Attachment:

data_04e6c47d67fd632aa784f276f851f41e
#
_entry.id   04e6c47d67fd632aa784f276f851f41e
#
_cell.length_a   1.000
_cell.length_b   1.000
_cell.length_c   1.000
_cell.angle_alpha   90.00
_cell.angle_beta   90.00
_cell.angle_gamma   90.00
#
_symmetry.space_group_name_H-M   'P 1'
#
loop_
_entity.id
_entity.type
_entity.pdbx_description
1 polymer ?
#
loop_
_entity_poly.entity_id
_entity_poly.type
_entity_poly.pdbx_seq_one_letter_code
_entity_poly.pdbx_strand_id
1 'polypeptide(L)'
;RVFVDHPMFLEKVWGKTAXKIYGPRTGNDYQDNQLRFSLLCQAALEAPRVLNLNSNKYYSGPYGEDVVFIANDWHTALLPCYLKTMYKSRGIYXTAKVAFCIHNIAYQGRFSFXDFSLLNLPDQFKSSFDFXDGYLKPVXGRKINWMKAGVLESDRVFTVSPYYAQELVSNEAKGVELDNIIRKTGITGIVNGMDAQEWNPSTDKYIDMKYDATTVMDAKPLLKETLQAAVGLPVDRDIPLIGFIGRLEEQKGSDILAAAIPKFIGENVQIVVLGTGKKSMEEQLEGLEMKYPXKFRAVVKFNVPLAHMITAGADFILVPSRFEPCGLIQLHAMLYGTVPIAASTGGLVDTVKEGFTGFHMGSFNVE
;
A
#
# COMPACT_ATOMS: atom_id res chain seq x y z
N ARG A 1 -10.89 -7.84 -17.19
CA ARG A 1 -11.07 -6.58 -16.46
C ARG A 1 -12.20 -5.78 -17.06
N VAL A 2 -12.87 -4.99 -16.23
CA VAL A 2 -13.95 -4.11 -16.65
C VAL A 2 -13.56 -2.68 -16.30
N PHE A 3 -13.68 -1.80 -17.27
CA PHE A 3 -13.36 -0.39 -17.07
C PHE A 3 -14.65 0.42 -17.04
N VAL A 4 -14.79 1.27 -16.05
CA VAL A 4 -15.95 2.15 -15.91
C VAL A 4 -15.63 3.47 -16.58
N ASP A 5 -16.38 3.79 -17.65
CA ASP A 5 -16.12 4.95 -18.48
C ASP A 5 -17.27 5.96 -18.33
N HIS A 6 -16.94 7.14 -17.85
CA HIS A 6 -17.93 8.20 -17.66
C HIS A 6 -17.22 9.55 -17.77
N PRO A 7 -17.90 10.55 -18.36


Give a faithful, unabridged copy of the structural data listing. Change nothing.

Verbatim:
data_04e6c47d67fd632aa784f276f851f41e
#
_entry.id   04e6c47d67fd632aa784f276f851f41e
#
_cell.length_a   1.000
_cell.length_b   1.000
_cell.length_c   1.000
_cell.angle_alpha   90.00
_cell.angle_beta   90.00
_cell.angle_gamma   90.00
#
_symmetry.space_group_name_H-M   'P 1'
#
loop_
_entity.id
_entity.type
_entity.pdbx_description
1 polymer ?
#
loop_
_entity_poly.entity_id
_entity_poly.type
_entity_poly.pdbx_seq_one_letter_code
_entity_poly.pdbx_strand_id
1 'polypeptide(L)'
;RVFVDHPMFLEKVWGKTAXKIYGPRTGNDYQDNQLRFSLLCQAALEAPRVLNLNSNKYYSGPYGEDVVFIANDWHTALLPCYLKTMYKSRGIYXTAKVAFCIHNIAYQGRFSFXDFSLLNLPDQFKSSFDFXDGYLKPVXGRKINWMKAGVLESDRVFTVSPYYAQELVSNEAKGVELDNIIRKTGITGIVNGMDAQEWNPSTDKYIDMKYDATTVMDAKPLLKETLQAAVGLPVDRDIPLIGFIGRLEEQKGSDILAAAIPKFIGENVQIVVLGTGKKSMEEQLEGLEMKYPXKFRAVVKFNVPLAHMITAGADFILVPSRFEPCGLIQLHAMLYGTVPIAASTGGLVDTVKEGFTGFHMGSFNVE
;
A
#
# COMPACT_ATOMS: atom_id res chain seq x y z
N ARG A 1 -10.89 -7.84 -17.19
CA ARG A 1 -11.07 -6.58 -16.46
C ARG A 1 -12.20 -5.78 -17.06
N VAL A 2 -12.87 -4.99 -16.23
CA VAL A 2 -13.95 -4.11 -16.65
C VAL A 2 -13.56 -2.68 -16.30
N PHE A 3 -13.68 -1.80 -17.27
CA PHE A 3 -13.36 -0.39 -17.07
C PHE A 3 -14.65 0.42 -17.04
N VAL A 4 -14.79 1.27 -16.05
CA VAL A 4 -15.95 2.15 -15.91
C VAL A 4 -15.63 3.47 -16.58
N ASP A 5 -16.38 3.79 -17.65
CA ASP A 5 -16.12 4.95 -18.48
C ASP A 5 -17.27 5.96 -18.33
N HIS A 6 -16.94 7.14 -17.85
CA HIS A 6 -17.93 8.20 -17.66
C HIS A 6 -17.22 9.55 -17.77
N PRO A 7 -17.90 10.55 -18.36